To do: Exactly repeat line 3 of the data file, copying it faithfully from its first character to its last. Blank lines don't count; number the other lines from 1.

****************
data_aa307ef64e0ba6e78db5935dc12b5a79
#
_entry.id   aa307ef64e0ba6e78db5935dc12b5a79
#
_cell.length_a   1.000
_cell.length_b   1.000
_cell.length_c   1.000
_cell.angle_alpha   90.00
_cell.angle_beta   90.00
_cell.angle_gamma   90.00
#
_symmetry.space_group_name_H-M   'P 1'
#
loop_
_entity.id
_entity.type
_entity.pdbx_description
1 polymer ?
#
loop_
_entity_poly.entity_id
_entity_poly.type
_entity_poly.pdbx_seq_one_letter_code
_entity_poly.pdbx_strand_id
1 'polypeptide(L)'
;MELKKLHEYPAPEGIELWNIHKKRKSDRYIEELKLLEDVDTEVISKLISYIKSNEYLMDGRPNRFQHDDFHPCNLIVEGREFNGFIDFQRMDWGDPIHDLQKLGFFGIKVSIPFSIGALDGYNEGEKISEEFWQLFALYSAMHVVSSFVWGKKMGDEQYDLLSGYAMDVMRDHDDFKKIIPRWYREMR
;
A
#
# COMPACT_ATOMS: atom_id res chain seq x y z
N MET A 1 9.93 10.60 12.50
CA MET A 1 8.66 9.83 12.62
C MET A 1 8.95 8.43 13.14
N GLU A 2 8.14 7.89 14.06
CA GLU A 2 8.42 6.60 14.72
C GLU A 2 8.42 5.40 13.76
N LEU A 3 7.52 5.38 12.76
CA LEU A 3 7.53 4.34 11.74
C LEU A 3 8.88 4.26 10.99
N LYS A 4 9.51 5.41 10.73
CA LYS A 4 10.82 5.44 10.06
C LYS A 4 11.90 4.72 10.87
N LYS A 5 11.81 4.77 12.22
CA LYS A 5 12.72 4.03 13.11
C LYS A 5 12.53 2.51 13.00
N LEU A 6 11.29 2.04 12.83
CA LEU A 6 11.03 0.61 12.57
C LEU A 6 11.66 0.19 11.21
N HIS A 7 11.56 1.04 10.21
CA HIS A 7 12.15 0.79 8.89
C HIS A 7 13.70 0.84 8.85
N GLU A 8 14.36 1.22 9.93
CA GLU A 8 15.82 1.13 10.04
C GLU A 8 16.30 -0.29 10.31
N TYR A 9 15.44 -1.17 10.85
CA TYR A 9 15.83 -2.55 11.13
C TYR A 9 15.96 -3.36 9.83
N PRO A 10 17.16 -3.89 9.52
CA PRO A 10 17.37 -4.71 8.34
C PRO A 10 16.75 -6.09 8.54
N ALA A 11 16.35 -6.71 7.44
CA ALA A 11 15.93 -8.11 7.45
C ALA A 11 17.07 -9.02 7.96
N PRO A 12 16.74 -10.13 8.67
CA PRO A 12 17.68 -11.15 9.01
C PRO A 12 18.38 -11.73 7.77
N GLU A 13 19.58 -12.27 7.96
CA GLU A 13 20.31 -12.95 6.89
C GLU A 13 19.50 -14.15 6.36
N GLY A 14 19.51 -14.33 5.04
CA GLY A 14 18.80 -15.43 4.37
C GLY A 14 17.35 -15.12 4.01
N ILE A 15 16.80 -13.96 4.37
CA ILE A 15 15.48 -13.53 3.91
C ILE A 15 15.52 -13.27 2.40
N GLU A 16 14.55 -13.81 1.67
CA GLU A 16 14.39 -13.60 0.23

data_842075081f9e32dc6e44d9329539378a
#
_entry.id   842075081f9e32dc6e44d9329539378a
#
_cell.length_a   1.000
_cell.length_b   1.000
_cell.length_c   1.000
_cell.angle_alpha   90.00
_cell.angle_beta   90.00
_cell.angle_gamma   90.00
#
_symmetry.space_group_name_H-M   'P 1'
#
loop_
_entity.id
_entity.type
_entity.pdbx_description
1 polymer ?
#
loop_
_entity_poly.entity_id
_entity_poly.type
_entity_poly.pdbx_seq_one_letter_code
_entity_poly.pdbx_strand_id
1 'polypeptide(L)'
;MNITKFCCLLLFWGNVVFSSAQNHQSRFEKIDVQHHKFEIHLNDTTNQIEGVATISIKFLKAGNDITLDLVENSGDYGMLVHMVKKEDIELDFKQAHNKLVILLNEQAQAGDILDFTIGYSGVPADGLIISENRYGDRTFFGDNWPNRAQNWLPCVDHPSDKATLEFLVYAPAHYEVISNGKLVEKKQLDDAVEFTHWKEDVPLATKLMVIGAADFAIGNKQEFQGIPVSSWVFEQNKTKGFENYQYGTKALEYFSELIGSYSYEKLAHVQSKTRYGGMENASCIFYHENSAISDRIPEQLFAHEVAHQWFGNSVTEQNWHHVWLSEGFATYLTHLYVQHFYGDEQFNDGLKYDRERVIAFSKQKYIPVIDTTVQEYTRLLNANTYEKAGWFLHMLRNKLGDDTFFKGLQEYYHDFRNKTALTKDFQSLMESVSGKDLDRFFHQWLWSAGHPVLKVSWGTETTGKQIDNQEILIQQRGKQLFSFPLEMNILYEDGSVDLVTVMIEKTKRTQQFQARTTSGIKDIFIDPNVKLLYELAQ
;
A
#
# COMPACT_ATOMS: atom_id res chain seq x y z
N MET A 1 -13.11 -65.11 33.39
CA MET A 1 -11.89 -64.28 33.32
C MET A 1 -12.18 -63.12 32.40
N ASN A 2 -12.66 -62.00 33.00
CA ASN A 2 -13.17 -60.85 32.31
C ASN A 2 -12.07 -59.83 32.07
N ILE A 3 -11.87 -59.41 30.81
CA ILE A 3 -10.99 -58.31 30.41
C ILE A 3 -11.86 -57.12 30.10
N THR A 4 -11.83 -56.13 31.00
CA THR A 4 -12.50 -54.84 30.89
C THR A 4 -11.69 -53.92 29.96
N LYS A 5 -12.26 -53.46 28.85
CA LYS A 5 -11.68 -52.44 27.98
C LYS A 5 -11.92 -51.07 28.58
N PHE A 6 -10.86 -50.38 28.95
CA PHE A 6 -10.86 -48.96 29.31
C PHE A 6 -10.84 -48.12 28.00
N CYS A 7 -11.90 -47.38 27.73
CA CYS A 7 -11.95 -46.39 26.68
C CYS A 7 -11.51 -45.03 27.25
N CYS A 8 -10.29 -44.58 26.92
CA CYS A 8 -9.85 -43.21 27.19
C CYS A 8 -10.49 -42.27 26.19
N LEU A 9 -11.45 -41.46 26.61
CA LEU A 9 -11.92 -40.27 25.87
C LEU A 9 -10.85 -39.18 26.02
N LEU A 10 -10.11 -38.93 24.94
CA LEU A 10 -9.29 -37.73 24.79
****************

_entry.id   aa307ef64e0ba6e78db5935dc12b5a79